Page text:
A. Postage and Legal Fees
Plaintiff alleges that her “actual damages include the cost of postage to send the RFI and QWR letter, [and] the cost of fees paid to legal counsel who assisted in preparing the RFI and QWR letter.” (Am. Compl. ¶ 26.) Defendant argues that “[c]osts incurred by a plaintiff in preparing and sending a QWR are not actionable under RESPA because such costs are incurred before the alleged RESPA violation, and therefore could not have been caused by the defendant's alleged failure to comply with RESPA; further, such costs would have been incurred whether or not the defendant had complied with RESPA, and therefore do not constitute actual damages.” (Def.'s Mot. at 6 (emphasis in original).) Plaintiff, in response, argues that her “initial expenses in sending the QWR became damages when Defendant refused to comply with RESPA.” (Pl.'s Opp'n at 9 (emphasis added).
In support of her position, Plaintiff cites to Palmer v. MGC Mortg., Inc., 13–1734, 2013 WL 6524648 (E.D.Pa. Dec. 10, 2013), which cites to Cortez v. Keystone Bank, Inc., No. 98–2457, 2000 WL 536666, at *12 (E.D.Pa. May 2, 2000). Both of these cases state that “courts have found 'actual damages' to mean 'pecuniary loss including such things as time spent away from employment while preparing correspondence to the loan servicer, and expenses for preparing, photocopying and obtaining certified copies of correspondence.”' Palmer, 2013 WL 6524648, at *5 (quoting Cortez, 2000 WL 536666, at *12 ). Plaintiff is reading a general phrase out of context with the actual findings of those cases. Neither case found that the costs of postage and fees related to sending the initial letter—prior to any alleged violation—sufficiently alleged actual damages under RESPA. The court in Palmer found that allegations of “a forced default in her mortgage payment obligations, injury to Plaintiff's reputation, out-of-pocket expenses, physical, emotional and mental pain and anguish and pecuniary loss” were sufficient to state a claim. See id. at *6. The Court in Cortez found that “Plaintiffs have presented competent evidence that their available credit was decreased by the amount of outstanding interest charges on the account during any given week and they were thus unable to earn interest on other accounts. Insofar as a denial of access to the full amount of the credit line resulted from an improper failure to correct the assessment of interest charges, this would constitute actual damages for which Keystone could be liable.” 2000 WL 536666, at *12.
Courts that have directly considered the issue of pre-violation letter preparation costs have found that such costs are not actual damages under RESPA because RESPA requires the damages to flow as a result of the violation. See Zeich v. Select Portfolio Servicing, Inc., No. 15–1005, 2015 U.S. Dist. LEXIS 151519, at *5 (D.Or. Oct. 30, 2015) (“[T]o the extent plaintiff incurred fees for postage, he cannot recover for mailing the qualified written request itself.”); Steele v. Quantum Servicing Corp., No. 12–2897, 2013 WL 3196544, at *8, 2013 U.S. Dist. LEXIS 88812, at *27 (N.D.Tex. June 25, 2013) (“[T]he costs allegedly incurred by Plaintiffs in preparing and sending the March 30, 2012 letter to Quantum are not actionable under RESPA because any such costs would have necessarily been incurred before the alleged RESPA violation.”) (emphasis in original); Gorton v. Wells Fargo Bank NA, No. 12–1245, 2012 U.S. Dist. LEXIS 168158, at *23 (E.D.Ca. Nov. 27, 2012) (“Plaintiff alleges she incurred copying and postage costs, but that [was] the result of her sending of the QWR, not to any failure to respond adequately to it.”); Skaggs v. HSBC Bank USA, N.A., No. 10–247, 2011 WL 3861373, at *15, 2011 U.S. Dist. LEXIS 98057, *46 (D.Haw. Aug. 31, 2011) (“Plaintiff seeks the cost of mailing a QWR itself, not any subsequent costs incurred by the failure to respond to that QWR. [Cortez ] did not find that such QWR costs constituted 'actual damages' under RESPA.”) (emphasis in original).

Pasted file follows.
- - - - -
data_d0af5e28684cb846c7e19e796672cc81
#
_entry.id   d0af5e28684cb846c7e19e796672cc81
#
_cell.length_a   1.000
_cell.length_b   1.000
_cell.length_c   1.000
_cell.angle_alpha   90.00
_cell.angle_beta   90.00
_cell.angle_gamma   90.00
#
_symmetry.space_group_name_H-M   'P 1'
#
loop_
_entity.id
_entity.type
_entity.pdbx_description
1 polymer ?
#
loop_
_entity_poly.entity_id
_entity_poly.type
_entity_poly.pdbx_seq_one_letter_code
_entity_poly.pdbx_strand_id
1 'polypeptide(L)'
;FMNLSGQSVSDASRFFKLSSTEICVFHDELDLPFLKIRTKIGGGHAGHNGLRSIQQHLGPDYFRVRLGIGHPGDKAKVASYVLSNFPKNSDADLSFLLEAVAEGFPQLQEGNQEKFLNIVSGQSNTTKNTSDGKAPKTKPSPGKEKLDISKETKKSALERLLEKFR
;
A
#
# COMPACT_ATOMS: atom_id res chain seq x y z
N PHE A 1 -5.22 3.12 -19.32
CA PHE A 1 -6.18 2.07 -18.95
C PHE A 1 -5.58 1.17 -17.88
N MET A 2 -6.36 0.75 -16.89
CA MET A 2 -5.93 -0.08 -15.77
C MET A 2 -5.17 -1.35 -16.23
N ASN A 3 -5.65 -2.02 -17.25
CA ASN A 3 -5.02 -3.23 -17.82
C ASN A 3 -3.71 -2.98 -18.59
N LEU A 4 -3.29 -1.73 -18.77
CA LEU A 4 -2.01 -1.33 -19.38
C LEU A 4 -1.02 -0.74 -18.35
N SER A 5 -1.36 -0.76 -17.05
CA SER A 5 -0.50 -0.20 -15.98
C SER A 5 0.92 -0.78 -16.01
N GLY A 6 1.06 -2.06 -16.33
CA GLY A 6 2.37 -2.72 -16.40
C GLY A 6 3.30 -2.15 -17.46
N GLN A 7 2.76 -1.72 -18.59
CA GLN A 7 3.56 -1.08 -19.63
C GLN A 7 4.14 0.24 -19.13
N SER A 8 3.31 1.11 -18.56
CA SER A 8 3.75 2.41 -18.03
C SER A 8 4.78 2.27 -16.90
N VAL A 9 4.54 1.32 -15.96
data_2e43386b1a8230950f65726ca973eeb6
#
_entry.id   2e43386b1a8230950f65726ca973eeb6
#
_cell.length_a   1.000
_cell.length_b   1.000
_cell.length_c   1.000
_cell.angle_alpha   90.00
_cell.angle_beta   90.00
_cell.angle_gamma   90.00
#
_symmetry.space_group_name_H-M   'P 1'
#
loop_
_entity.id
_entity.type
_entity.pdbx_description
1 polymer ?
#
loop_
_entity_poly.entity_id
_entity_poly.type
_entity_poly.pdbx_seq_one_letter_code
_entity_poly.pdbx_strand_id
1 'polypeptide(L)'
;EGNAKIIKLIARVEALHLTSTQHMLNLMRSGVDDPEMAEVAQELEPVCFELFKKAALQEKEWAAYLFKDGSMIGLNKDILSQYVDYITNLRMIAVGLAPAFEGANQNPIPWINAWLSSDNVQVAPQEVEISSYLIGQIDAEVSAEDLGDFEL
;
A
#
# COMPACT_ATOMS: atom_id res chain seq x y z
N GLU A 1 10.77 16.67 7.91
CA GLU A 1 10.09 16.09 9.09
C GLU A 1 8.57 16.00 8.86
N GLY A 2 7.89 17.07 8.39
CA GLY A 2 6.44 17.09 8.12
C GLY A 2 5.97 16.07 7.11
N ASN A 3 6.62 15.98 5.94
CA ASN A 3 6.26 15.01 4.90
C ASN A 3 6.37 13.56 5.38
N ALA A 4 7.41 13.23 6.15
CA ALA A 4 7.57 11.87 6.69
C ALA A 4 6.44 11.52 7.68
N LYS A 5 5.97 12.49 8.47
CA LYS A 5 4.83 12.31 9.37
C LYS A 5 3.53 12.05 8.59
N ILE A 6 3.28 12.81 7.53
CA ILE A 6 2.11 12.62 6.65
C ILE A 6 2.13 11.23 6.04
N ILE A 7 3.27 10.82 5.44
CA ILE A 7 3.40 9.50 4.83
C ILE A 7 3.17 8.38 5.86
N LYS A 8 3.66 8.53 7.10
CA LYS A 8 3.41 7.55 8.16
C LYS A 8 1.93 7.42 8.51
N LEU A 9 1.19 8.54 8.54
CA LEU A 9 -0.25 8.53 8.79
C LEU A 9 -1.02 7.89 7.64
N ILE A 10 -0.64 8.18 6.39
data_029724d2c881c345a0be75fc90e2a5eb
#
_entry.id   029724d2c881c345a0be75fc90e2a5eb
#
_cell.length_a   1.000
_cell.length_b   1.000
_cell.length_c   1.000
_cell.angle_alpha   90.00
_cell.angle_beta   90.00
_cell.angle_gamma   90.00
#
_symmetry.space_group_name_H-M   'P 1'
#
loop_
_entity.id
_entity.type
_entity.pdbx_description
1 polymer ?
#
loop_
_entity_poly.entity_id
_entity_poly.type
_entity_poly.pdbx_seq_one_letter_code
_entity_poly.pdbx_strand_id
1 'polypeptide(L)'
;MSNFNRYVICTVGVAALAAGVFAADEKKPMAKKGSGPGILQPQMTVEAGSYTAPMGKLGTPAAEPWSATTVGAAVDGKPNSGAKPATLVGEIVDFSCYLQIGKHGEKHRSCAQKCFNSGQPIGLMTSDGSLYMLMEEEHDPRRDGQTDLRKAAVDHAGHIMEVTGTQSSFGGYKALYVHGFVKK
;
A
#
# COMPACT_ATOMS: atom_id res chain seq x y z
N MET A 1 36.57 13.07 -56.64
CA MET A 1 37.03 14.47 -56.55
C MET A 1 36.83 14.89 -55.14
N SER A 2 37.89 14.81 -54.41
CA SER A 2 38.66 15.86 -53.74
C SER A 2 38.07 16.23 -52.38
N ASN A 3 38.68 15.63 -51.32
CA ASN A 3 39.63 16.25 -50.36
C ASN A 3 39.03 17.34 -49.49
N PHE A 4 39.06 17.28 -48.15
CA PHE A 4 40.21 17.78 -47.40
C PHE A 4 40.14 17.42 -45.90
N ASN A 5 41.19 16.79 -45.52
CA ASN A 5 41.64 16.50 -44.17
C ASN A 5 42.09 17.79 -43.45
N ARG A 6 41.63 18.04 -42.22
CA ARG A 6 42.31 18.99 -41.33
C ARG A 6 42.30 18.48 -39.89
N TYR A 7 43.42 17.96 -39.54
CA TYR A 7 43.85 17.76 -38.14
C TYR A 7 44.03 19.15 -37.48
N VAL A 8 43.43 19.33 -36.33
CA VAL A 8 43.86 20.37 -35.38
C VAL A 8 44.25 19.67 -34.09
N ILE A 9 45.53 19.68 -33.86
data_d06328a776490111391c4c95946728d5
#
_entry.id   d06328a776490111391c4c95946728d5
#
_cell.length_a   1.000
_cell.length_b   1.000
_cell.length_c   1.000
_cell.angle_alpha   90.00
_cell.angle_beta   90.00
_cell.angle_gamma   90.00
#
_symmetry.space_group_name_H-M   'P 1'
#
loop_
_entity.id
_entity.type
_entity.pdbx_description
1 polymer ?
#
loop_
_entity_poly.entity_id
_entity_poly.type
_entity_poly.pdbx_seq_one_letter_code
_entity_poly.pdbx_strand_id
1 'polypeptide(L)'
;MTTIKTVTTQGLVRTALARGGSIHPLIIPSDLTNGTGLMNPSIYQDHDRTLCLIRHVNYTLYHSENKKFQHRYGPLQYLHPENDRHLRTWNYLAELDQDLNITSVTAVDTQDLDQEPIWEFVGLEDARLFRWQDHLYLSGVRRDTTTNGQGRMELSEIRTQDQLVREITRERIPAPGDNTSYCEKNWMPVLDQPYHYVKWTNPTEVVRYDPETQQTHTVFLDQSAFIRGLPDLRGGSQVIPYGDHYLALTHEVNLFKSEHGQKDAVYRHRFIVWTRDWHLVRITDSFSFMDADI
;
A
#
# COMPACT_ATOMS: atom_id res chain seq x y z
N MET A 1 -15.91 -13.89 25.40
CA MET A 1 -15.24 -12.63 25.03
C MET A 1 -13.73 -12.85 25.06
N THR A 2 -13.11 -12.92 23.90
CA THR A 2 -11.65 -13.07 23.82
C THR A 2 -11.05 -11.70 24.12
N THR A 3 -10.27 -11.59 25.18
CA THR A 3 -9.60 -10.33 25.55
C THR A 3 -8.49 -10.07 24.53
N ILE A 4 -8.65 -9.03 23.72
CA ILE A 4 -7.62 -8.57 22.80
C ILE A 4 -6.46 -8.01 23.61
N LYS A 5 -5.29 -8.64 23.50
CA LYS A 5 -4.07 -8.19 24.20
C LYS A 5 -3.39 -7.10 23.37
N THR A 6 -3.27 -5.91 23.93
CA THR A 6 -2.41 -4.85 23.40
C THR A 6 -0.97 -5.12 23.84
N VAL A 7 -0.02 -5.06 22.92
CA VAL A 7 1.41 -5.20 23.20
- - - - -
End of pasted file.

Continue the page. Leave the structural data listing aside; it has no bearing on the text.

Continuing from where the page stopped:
The Court finds these latter, on point, cases persuasive. First, the statute contains an express requirement that damages accrue “as a result of the failure” to comply with the provisions. See 12 U.S.C. § 2605(f). Expenses that would be incurred regardless of a violation do not occur “as a result” of the violation. Second, a finding that costs related to preparing and mailing the initial letter are actual damages under RESPA would make the actual damage pre-requisite to suit meaningless as there will always be some costs related to the initial letter. See, e.g., Lal v. Am. Home Servicing, Inc., 680 F.Supp.2d 1218, 1223 (E.D.Ca.2010) (“Nor does simply having to file suit suffice as a harm warranting actual damages. If such were the case, every RESPA suit would inherently have a claim for damages built in.”). For these reasons, the Court finds that the postage and other costs related to the initial letter—as pled by Plaintiff—are not actionable as damages under RESPA.
B. Additional Fees
In her brief, Plaintiff asserts that “[h]aving received no response [to the RFI/QWR], Plaintiff then incurred additional damages including further costs of counsel, initiation of this litigation, and additional damages caused by emotional distress and anxiety caused by Defendant's disobedience to federal law and lack of communication.” (Pl.'s Opp'n at 11-12.) Plaintiff further asserts that “the delay in Defendant's response caused economic harm by delaying the opportunity for Plaintiff to engage in the loss mitigation process. As each day passed, Plaintiff was being charged interest and penalties by Defendant as the default period continued.” (Id. at 11.)